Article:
I’ve been in the motorcycle industry for 10 years & have never built a motorcycle. Yea, I said it. The most diﬃcult thing I’ve done was probably changing the handlebars on my sportster when I ﬁrst got it. Or maybe it was removing the front end with the help of a technician to add these sweet fork shrouds I got from Lowbrow. Whatever it was, it wasn’t much & it wasn’t hard. It was surface-level-YouTube-University-type-shit. Nothing ever to claim to be a technician or to know anything more than how to change my own oil & at times that made me feel inadequate to not only my place of work, but also to the motorcycle culture.
There’s this stigma that at one point I fell into believing: If you didn’t build, you weren’t a biker. If you didn’t work on your own bike, then you weren’t accepted. If you didn’t know all of the components of a motorcycle, you were a poser. That stigma is still very much alive, but every day it becomes more & more irrelevant. The same stigmas exist in any sub-culture out there & the same stigmas come from the hip hop culture that I come from. If you didn’t know your dj’s, your b-boys, your graﬀ writers, your emcees, your terminology & history, you were just a culture vulture. You were there just to take a bite & leave the rest. Nobody wants to be looked at as that person, nobody. My feelings of inadequacy stemmed from what I thought was my lack of understanding, which was far from the truth.
When Rottweiler Motorcycle Company started, we were all green no matter how long one person had been riding over the other. To be honest, I came into this business to “design” t-shirts for a paycheck with no interest in the motorcycle culture whatsoever. My job grew with the loss of Christopher & I felt obligated to take the helm in respects to our development in the culture. We didn’t know there were companies dedicated to the preservation of choppers and we didn’t know there were companies remaking obsolete parts for that old 250 sitting in your grandparents’ backyard. We, collectively, had no idea how big this culture was, but we did ﬁnd out.
I became obsessed with learning the culture side of it versus the technical side. I just grasped it a lot more & therefore was naturally drawn towards it. The discovery of companies we’ve never heard of, the obsession with the lifestyle, the yearning to get us out there to be seen as peers with other motorcycle shops, the clothing brands associated with the motorcycle culture… All of it was & still is an obsession, but still there was this void–I didn’t know much about motorcycles. With five to ten years of anything, you will pick stuﬀ up along the way, but there was this constant feeling of inadequacy that I couldn’t shake. The thing is that I know a decent amount–more than an average individual I’d like to think–but it was my concern that I couldn’t hang in a conversation with the Roland Sands or the Go Takamine’s of the world. Or even the kid that comes to the shop & is mentally running circles around me with their extensive knowledge of their shovel. Those things scared me because here I am, creatively steering parts of this motorcycle company, yet can’t tell the diﬀerence between motors or anything deeper than surface level shit.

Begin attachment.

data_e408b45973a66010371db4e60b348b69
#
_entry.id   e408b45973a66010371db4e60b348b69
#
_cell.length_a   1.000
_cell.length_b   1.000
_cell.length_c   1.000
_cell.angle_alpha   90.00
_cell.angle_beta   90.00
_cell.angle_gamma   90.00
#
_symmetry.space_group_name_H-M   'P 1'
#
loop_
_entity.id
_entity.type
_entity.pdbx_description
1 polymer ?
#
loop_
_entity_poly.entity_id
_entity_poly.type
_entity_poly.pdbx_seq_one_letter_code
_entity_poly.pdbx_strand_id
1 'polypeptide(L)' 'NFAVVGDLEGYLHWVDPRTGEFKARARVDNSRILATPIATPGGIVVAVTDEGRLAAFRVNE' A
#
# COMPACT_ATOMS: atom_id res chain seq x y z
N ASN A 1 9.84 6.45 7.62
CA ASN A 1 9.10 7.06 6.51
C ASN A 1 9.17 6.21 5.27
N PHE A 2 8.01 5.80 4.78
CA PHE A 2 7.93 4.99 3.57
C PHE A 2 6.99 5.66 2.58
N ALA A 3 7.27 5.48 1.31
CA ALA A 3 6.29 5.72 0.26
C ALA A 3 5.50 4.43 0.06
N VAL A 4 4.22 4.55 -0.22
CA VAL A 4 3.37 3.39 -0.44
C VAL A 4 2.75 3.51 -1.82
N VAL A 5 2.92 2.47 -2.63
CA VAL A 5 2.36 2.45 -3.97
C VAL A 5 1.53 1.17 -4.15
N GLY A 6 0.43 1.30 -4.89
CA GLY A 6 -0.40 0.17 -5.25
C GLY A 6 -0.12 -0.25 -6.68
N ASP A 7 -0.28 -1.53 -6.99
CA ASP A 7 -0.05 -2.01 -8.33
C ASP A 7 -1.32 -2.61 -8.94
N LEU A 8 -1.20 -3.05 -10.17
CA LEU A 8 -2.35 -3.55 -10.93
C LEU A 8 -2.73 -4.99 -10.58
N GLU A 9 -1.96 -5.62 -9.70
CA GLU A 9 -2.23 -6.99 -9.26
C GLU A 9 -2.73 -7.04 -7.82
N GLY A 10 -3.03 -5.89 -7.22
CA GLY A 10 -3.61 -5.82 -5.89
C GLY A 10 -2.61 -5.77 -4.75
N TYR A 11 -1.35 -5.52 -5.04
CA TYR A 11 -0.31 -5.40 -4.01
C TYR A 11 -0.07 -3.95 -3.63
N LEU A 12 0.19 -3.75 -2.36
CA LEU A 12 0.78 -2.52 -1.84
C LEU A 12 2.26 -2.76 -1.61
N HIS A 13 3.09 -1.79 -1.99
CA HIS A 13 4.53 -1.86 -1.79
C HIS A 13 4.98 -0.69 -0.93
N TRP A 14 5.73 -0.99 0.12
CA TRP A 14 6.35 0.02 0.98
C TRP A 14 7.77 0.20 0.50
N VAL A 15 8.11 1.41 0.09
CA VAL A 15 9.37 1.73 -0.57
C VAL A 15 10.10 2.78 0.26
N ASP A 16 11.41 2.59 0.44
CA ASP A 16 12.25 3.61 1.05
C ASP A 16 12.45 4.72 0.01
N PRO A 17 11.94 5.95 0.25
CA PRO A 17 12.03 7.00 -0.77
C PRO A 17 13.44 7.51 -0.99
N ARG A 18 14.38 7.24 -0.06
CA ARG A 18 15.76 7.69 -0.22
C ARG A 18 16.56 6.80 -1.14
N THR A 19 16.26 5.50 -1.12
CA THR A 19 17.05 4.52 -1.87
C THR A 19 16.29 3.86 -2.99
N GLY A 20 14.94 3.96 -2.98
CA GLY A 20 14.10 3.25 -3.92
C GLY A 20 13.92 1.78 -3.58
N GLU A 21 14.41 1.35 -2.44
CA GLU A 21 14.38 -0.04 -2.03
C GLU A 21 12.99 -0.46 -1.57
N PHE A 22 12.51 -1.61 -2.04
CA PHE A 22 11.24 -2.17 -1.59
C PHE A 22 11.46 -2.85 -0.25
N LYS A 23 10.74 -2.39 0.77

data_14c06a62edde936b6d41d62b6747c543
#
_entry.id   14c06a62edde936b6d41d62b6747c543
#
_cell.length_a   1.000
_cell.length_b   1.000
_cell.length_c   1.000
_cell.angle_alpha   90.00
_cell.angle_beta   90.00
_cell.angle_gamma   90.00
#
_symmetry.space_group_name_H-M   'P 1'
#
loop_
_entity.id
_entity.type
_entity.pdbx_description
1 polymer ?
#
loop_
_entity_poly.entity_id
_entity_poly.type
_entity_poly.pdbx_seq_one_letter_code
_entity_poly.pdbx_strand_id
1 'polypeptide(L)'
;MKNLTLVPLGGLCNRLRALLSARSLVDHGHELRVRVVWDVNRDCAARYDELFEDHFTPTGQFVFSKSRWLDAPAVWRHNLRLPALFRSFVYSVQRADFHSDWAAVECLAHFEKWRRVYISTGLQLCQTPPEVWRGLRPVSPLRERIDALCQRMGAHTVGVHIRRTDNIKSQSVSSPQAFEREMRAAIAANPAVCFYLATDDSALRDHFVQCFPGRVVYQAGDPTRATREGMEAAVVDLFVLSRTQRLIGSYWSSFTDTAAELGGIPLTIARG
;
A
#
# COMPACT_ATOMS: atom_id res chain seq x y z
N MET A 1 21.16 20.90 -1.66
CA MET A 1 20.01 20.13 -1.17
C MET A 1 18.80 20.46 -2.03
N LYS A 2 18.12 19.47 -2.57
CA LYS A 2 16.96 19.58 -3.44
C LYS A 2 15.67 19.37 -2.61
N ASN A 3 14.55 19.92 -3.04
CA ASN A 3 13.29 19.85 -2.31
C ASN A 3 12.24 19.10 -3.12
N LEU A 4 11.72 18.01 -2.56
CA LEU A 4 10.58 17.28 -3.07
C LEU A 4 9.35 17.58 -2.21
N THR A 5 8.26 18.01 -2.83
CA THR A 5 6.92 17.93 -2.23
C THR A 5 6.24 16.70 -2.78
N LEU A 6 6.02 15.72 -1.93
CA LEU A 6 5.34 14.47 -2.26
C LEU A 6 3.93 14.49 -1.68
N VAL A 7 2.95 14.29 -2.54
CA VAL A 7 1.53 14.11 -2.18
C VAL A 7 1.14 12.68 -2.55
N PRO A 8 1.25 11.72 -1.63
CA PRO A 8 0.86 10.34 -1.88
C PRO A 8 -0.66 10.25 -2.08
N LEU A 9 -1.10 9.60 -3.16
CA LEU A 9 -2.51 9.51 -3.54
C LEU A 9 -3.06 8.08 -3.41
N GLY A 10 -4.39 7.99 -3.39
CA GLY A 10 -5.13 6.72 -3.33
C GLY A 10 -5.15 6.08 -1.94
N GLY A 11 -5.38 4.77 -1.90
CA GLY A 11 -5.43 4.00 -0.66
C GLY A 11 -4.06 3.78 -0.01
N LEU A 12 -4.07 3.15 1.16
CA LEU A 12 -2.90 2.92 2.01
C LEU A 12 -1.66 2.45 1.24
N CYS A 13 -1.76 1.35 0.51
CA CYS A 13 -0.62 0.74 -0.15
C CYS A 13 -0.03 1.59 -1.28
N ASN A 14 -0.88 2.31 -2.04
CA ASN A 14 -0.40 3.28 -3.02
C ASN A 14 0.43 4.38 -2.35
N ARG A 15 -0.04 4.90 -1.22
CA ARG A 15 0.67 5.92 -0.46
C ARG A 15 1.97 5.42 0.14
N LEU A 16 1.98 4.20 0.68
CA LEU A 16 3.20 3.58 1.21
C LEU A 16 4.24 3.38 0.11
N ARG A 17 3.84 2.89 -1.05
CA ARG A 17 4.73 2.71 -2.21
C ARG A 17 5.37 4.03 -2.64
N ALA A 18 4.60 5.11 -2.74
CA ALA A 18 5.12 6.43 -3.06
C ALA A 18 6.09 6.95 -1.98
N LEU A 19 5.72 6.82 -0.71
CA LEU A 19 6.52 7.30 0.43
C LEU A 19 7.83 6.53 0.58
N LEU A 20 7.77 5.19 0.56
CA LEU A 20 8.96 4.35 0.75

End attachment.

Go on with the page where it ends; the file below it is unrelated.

It was my lack of involvement in breaking that made me look at the bigger picture. Back in the day, I was an active b-boy–a break dancer if you will–& I had the respect of my peers when we’d go to breaking events or I’d join a discussion on some forum. My love for the breaking culture has not diminished at all, but with regret my involvement has been minimal. To remain connected, I have my hands in the scene by assisting with throwing a battle every year to help uplift the culture & keep it moving forward.
That’s where the realization happened. I am no longer training for competitions & my schedule doesn’t allow for me to hit up many battles, but as long as I am giving back to the culture, then I know I am doing something right. It’s about respecting the history & bringing something to the table so that you aren’t just circling above waiting for scraps to fall.
This realization took place more recently & it’s something I wanted to share with the timid, ‘less knowledgeable’ ones. You don’t have to be a builder to respect the culture. You don’t have to know how to trace down an electrical issue to be a part of this culture. What you do need to do is show that you care. Take time to learn the history. Take time to know the builders. Take time to align yourself with the culture the best way you know how & ﬁgure out how you can give back to the culture. For me personally, that’s through the lens of my camera. That’s through my aﬃnity for clothing. That’s through my ability to talk to anyone & everyone despite my lack of knowledge in certain ﬁelds. It’s the willingness to be wrong & the acceptance of not having everyone like you. It’s the ability to stop trying to please every-fucking-body because you feel as if you owe them something. It’s not to them you owe anything, it’s to the culture and the tradition.
Your lane doesn’t have to be aligned with everyone else’s. As a matter of fact, I challenge you to ﬁnd your own lane & ride in it until the wheels fall oﬀ…. Then ask a mechanic to ﬁx it because we all know I can’t do it.